Dr. Lilly Filler, Chair of the South Carolina Council on the Holocaust will deliver the Keynote address at the 16th annual Isadore E. Lourie Hanukkah Menorah Lighting Ceremony at the State House on Monday December 19th, at 6:00pm.
This event is chaired by Rep. Beth Bernstein and former Senator Joel Lourie. Representatives of the entire Jewish communities will gather and participate in this celebration. Governor Henry McMaster, Mayor Daniel Rickenmann, and clergy of all faiths are expected to attend. The event is a project of Chabad of South Carolina and is co-sponsored by the Columbia Jewish Federation.
“Dr. Filler’s address presents the perfect opportunity to raise statewide awareness of the rising incidents of Anti-Semitism in the US” said Rabbi Hesh Epstein Executive Director of Chabad of South Carolina.
The ceremony is part of Chabad’s worldwide Hanukkah campaign, an initiative launched by the Rebbe, Rabbi Menachem M. Schneerson, of righteous memory, in 1973. The campaign highlights and encourages the central theme of the holiday — publicizing the story of the Hanukkah miracle.
Today, the unprecedented public display of Hanukkah has become a staple of Jewish cultural and religious life, forever altering the American practice and awareness of the festival. This year, Chabad-Lubavitch will set up more than 15,000 large public menorahs in more than 100 countries around the world, including in front of landmarks such as the White House, the Eiffel Tower, and the Kremlin.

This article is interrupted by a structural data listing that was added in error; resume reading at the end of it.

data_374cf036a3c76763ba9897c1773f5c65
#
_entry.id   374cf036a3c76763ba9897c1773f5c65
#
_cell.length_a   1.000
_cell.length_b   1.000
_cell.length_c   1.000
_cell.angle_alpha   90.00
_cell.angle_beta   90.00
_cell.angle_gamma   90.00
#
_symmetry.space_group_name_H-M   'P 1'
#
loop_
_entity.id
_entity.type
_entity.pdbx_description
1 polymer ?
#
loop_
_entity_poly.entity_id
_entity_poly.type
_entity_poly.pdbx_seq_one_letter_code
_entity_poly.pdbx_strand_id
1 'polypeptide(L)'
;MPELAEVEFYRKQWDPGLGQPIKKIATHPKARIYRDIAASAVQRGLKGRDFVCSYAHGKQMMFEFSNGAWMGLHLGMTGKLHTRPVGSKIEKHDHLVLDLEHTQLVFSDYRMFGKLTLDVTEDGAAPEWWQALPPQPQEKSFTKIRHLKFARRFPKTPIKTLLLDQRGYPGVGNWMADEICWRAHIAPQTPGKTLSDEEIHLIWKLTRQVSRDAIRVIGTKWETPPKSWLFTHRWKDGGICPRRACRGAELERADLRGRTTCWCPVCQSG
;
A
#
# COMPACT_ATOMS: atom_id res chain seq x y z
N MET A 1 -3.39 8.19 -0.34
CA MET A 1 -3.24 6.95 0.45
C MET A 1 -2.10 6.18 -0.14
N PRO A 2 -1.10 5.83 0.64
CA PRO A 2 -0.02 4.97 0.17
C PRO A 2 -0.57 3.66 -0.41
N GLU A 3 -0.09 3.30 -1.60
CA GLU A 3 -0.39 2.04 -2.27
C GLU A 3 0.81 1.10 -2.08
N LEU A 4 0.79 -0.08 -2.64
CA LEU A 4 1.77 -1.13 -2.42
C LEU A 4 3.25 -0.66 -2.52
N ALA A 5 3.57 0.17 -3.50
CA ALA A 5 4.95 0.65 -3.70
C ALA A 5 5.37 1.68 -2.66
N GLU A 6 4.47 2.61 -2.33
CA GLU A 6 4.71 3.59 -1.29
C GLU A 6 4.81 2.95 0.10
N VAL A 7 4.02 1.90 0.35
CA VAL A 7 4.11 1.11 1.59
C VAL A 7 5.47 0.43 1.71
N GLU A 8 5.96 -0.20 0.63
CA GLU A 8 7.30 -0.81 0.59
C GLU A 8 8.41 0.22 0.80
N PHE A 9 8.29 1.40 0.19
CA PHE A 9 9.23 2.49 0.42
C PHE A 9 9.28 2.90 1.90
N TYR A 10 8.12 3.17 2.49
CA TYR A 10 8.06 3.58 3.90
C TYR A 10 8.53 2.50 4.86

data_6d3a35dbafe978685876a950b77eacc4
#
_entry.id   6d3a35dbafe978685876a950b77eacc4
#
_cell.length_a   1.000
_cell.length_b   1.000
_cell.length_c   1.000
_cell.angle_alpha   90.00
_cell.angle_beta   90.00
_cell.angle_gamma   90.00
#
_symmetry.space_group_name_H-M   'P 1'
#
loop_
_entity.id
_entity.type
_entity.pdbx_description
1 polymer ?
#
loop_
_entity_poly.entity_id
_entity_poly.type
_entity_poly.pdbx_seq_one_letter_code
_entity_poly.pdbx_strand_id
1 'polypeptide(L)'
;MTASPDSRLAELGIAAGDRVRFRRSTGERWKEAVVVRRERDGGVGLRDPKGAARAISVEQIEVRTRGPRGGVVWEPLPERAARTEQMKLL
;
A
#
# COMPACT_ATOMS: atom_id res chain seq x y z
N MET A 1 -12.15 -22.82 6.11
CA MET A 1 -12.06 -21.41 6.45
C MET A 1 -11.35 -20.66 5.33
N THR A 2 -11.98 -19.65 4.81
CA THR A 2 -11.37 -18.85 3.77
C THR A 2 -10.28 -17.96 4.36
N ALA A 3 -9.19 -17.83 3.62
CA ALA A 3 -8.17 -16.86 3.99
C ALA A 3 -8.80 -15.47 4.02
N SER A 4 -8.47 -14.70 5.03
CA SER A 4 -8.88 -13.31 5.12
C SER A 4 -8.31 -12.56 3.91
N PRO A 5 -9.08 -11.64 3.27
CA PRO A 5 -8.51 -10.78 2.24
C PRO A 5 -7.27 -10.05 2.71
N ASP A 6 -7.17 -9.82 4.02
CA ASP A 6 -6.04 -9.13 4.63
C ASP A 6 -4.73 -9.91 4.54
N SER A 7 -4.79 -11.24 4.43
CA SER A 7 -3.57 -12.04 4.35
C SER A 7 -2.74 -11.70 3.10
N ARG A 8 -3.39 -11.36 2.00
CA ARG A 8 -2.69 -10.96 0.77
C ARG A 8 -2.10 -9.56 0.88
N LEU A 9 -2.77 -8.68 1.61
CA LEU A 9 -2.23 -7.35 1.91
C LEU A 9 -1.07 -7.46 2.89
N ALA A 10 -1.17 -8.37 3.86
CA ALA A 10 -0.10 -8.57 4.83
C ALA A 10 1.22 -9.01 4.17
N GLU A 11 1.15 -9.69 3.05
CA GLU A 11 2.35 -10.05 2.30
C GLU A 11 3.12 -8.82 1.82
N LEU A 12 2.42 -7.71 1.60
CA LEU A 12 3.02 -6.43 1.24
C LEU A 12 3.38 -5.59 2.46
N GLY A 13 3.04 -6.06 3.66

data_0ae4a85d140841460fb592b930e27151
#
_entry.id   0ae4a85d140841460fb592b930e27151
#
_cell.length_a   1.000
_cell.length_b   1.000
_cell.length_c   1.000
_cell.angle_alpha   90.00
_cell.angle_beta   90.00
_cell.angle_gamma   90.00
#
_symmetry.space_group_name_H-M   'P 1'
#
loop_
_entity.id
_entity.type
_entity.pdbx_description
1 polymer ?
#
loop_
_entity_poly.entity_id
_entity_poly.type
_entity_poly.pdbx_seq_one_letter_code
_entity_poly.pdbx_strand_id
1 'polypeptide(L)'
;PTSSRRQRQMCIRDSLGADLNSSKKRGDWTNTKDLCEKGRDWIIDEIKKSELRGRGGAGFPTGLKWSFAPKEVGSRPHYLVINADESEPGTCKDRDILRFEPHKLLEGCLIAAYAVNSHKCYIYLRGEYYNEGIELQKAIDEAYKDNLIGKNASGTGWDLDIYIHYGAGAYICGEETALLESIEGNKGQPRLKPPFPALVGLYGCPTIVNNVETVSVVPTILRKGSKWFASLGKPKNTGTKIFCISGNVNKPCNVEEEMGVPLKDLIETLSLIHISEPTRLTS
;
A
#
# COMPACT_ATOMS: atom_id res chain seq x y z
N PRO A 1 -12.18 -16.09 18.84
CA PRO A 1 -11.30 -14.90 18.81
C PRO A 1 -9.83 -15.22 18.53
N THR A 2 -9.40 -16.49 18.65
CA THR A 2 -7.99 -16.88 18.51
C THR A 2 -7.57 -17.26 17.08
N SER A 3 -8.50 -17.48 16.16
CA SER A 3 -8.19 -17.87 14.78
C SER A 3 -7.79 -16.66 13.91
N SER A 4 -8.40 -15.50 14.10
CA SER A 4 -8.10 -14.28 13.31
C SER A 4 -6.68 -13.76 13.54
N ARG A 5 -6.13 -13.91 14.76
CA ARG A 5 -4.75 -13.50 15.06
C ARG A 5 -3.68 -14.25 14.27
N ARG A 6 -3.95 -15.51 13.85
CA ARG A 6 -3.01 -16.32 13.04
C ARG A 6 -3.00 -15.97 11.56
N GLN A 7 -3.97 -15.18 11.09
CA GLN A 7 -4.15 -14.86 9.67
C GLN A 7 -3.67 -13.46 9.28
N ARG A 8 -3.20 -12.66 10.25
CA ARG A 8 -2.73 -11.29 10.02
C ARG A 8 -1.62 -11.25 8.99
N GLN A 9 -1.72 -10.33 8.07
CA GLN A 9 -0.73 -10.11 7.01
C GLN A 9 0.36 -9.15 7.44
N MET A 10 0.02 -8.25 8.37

Hanukkah, the Festival of Lights, begins this year on the evening of Sunday, December 18th and concludes the evening of Monday, December 26th. It recalls the victory of a militarily weak Jewish people who defeated the Syrian-Greeks who had overrun ancient Israel and sought to impose restrictions on the Jewish way of life and prohibit religious freedom. They also desecrated and defiled the Temple and the oil prepared for the lighting of the menorah, which was part of the daily service. Upon recapturing the Temple only one jar of undefiled oil was found, enough to burn only one day, but it lasted miraculously for eight. In commemoration Jews celebrate Hanukkah for eight days by lighting an eight-branched candelabrum known as a menorah. Today, people of all faiths consider the holiday a symbol and message of the triumph of freedom over oppression, of spirit over matter, of light over darkness. Additional information about the Hanukkah holiday is available at www.chabadofsc.org/Hanukkah.
About Chabad of SC
Chabad of SC offers Jewish education, outreach and social service programming for families and individuals of all ages, backgrounds, and affiliations. For more information, contact Rabbi Hesh Epstein, Chabad of SC, 803.467.3456 or visit www.chabadofsc.com.